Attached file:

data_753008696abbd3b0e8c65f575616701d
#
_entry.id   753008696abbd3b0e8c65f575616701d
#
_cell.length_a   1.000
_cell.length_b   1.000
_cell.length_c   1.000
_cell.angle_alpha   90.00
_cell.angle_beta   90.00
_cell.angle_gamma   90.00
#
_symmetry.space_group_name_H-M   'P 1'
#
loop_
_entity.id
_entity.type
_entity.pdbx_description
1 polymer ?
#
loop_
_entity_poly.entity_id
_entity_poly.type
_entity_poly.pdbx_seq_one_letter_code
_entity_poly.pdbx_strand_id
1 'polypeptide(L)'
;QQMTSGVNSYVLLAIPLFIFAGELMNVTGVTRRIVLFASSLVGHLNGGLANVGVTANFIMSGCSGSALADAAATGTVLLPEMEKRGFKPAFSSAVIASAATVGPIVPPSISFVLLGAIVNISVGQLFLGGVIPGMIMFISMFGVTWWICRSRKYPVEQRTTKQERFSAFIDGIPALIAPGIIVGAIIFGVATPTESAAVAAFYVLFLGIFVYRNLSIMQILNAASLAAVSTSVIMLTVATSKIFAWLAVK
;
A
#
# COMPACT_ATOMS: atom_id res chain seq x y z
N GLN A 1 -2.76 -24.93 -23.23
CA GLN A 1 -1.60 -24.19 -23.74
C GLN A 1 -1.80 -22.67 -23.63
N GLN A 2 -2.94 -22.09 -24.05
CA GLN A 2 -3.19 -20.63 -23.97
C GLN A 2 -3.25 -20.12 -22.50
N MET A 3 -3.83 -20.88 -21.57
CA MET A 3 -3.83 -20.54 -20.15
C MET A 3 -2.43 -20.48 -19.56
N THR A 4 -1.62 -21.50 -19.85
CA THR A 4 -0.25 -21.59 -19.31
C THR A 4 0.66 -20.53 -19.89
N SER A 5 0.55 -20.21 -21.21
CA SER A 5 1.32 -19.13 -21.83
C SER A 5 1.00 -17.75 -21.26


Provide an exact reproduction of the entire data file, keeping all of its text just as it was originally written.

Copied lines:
data_753008696abbd3b0e8c65f575616701d
#
_entry.id   753008696abbd3b0e8c65f575616701d
#
_cell.length_a   1.000
_cell.length_b   1.000
_cell.length_c   1.000
_cell.angle_alpha   90.00
_cell.angle_beta   90.00
_cell.angle_gamma   90.00
#
_symmetry.space_group_name_H-M   'P 1'
#
loop_
_entity.id
_entity.type
_entity.pdbx_description
1 polymer ?
#
loop_
_entity_poly.entity_id
_entity_poly.type
_entity_poly.pdbx_seq_one_letter_code
_entity_poly.pdbx_strand_id
1 'polypeptide(L)'
;QQMTSGVNSYVLLAIPLFIFAGELMNVTGVTRRIVLFASSLVGHLNGGLANVGVTANFIMSGCSGSALADAAATGTVLLPEMEKRGFKPAFSSAVIASAATVGPIVPPSISFVLLGAIVNISVGQLFLGGVIPGMIMFISMFGVTWWICRSRKYPVEQRTTKQERFSAFIDGIPALIAPGIIVGAIIFGVATPTESAAVAAFYVLFLGIFVYRNLSIMQILNAASLAAVSTSVIMLTVATSKIFAWLAVK
;
A
#
# COMPACT_ATOMS: atom_id res chain seq x y z
N GLN A 1 -2.76 -24.93 -23.23
CA GLN A 1 -1.60 -24.19 -23.74
C GLN A 1 -1.80 -22.67 -23.63
N GLN A 2 -2.94 -22.09 -24.05
CA GLN A 2 -3.19 -20.63 -23.97
C GLN A 2 -3.25 -20.12 -22.50
N MET A 3 -3.83 -20.88 -21.57
CA MET A 3 -3.83 -20.54 -20.15
C MET A 3 -2.43 -20.48 -19.56
N THR A 4 -1.62 -21.50 -19.85
CA THR A 4 -0.25 -21.59 -19.31
C THR A 4 0.66 -20.53 -19.89
N SER A 5 0.55 -20.21 -21.21
CA SER A 5 1.32 -19.13 -21.83
C SER A 5 1.00 -17.75 -21.26